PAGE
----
Similiarly, the 75th percentile score for Oklahoma is a 29. If you dream of becoming a Sooner, you should shoot for a 29 on your ACT.

Furthermore, because a certain number of spots will go to athletes, legacies, and children of big-time donors, your qualifications may have to be better than average if you aren’t in one of these categories.

 

What If You Don’t Get Your Target Score?

If you don’t get the 75th percentile score or even the average ACT score for a specific college, that doesn’t necessarily mean that you have no chance of getting accepted.

However, if you still have time to reach your target score, it’s probably in your best interest to study and attempt to improve your score.

You can compensate for lower test scores with a higher GPA. Generally, schools place a greater emphasis on your transcript than on your standardized test scores.

Also, on each school’s profile in the PrepScholar database, you can use our admissions calculator by entering your GPA and ACT score to get an estimate of your chances of gaining admission to that school.

Furthermore, keep in mind that colleges tend to use holistic admissions, meaning that everything is considered when colleges determine whom to admit. They’ll evaluate your transcript, test scores, extracurricular activities, recommendations, application essays, and any other factors that admissions officers deem relevant. If you've faced any significant obstacles or you're from an impoverished background, colleges will also take this into account.

Just because you don’t reach your target score doesn’t necessarily mean that you have no chance to get admitted. However, while most colleges don't claim to have a minimum ACT score, if your score isn't close to the average score for a particular school, you may have virtually no chance of getting accepted.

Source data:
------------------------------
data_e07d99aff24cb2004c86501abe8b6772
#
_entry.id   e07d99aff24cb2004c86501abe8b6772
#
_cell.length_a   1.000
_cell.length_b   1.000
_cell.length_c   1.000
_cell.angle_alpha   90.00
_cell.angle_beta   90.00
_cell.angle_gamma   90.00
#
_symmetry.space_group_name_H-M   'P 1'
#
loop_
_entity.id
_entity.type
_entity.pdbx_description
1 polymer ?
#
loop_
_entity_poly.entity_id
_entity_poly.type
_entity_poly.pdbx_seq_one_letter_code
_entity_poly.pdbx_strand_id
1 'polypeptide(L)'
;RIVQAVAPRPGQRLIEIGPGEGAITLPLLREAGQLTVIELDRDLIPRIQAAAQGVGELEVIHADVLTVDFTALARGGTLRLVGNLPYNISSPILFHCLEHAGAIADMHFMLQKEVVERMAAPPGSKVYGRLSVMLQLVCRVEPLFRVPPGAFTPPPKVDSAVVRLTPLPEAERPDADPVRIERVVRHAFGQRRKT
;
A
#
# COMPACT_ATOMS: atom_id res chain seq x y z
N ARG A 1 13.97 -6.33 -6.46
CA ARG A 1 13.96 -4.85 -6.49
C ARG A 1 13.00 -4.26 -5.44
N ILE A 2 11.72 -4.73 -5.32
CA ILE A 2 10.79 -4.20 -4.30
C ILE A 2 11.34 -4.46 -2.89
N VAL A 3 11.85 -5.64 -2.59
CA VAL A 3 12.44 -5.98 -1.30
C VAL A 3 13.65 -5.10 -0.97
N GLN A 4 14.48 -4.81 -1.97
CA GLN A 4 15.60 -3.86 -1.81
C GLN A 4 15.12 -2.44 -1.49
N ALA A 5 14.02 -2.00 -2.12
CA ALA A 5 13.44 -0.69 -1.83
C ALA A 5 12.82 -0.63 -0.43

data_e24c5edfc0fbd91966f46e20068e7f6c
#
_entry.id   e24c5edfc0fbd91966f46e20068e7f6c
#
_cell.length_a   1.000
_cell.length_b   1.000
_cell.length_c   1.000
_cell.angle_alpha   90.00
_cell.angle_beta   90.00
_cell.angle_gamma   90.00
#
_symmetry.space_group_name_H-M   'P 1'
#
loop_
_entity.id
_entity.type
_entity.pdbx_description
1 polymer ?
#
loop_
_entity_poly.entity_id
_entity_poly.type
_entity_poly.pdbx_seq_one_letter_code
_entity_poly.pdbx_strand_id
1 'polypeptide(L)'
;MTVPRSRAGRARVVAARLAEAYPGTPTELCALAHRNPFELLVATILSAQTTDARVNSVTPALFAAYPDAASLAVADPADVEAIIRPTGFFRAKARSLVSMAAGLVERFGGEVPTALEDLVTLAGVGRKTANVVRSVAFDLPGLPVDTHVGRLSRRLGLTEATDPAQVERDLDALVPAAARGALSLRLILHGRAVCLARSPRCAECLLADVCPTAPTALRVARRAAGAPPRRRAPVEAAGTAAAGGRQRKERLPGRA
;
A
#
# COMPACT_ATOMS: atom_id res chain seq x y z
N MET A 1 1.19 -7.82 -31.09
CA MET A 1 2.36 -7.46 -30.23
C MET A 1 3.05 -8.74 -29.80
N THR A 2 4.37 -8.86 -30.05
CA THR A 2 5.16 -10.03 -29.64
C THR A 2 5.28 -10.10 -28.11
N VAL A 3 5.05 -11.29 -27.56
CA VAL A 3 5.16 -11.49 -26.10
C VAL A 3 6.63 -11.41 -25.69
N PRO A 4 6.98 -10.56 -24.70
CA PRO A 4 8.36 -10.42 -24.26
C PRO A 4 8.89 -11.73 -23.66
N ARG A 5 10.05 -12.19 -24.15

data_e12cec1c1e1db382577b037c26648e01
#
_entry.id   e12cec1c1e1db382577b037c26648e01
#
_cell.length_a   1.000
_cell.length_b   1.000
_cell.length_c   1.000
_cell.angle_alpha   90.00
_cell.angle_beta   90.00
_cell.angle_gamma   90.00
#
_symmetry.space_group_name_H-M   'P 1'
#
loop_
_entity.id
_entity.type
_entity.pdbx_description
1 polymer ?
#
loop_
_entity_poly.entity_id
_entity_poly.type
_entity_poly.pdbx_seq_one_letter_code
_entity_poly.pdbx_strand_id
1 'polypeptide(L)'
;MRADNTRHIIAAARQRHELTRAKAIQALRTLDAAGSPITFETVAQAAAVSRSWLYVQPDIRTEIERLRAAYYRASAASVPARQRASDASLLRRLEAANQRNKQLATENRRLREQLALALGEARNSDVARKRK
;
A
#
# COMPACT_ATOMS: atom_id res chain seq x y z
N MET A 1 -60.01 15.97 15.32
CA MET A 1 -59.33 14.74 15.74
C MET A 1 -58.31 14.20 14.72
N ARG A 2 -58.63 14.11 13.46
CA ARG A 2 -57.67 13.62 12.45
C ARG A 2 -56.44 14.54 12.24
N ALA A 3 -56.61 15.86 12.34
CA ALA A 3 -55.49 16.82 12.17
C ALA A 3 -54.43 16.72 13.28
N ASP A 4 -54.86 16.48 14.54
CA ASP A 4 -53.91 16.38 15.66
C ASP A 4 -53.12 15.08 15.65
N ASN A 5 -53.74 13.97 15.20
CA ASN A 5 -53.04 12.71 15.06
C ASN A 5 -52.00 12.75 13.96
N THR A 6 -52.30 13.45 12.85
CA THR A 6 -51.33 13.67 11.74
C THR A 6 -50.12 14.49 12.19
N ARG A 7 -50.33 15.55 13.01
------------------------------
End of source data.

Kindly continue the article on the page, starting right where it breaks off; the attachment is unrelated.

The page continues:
Even if you have great grades and stellar extracurricular accomplishments, you probably don't have a realistic shot of getting into Princeton if your ACT score is lower than 20. While standardized tests aren't the only determining factor in college admissions, most colleges use the ACT to ensure that you're capable of succeeding academically.

 

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Your ACT score matters!

 

What's Next?

Now that you know more about average ACT scores, learn more about the scores you need to get into the Ivy League and top colleges.

If you've already taken the ACT, find out if you should retake the test.

Finally, not only do we have information about the average ACT scores for colleges, but also we've given you the average ACT scores by state.

 

Want to improve your ACT score by 4+ points? Download our free guide to the top 5 strategies you need in your prep to improve your ACT score dramatically.

Raise Your ACT Score by 4 Points (Free Download)

 

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Justin Berkman
About the Author

Justin has extensive experience teaching SAT prep and guiding high school students through the college admissions and selection process. He is firmly committed to improving equity in education and helping students to reach their educational goals. Justin received an athletic scholarship for gymnastics at Stanford University and graduated with a BA in American Studies.